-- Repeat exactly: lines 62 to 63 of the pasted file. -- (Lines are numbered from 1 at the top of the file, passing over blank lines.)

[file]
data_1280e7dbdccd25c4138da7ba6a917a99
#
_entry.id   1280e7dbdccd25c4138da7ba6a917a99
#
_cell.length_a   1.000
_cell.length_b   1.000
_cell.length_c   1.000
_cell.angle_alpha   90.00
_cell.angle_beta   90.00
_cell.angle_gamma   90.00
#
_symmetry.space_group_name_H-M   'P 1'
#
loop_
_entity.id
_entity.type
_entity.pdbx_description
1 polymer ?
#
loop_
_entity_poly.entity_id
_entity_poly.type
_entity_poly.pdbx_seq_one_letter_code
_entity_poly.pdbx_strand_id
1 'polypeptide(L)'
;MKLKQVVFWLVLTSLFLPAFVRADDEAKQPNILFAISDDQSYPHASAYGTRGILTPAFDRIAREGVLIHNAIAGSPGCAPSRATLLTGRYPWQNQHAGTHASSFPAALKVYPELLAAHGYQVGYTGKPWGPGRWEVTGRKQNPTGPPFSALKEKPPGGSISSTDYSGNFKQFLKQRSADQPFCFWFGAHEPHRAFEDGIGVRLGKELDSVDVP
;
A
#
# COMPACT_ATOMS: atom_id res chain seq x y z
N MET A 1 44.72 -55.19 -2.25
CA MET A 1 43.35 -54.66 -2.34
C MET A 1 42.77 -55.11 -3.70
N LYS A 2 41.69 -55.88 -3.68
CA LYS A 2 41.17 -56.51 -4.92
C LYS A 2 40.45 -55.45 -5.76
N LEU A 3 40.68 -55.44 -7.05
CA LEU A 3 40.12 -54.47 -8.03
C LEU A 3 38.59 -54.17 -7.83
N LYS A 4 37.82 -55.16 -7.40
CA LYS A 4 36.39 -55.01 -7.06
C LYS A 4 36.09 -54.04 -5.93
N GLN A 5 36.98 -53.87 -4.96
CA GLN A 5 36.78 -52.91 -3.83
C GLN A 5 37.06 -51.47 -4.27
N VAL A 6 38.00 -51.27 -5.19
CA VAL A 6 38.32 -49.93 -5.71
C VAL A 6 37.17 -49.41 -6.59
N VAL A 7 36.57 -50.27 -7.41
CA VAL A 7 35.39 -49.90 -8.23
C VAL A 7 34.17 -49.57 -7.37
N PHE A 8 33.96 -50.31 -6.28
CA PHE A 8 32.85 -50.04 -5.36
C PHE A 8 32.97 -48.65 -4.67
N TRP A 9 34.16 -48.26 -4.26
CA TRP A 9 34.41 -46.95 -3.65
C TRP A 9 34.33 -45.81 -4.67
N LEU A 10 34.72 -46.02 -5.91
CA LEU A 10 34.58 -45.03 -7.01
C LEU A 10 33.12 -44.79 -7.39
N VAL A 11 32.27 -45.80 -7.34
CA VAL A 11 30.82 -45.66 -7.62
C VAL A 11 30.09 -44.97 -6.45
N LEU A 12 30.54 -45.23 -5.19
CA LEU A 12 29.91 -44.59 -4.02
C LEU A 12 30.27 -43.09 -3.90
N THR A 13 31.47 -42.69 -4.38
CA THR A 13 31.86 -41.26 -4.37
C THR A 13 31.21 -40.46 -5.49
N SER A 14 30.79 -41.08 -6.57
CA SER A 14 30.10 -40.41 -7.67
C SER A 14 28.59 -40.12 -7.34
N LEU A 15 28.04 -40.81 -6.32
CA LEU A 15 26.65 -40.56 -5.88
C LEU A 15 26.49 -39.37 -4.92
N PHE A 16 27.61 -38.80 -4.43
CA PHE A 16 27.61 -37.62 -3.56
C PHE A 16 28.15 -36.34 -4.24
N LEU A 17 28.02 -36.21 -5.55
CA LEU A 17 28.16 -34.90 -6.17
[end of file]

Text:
CA VAL A 11 30.82 -45.66 -7.62
C VAL A 11 30.09 -44.97 -6.45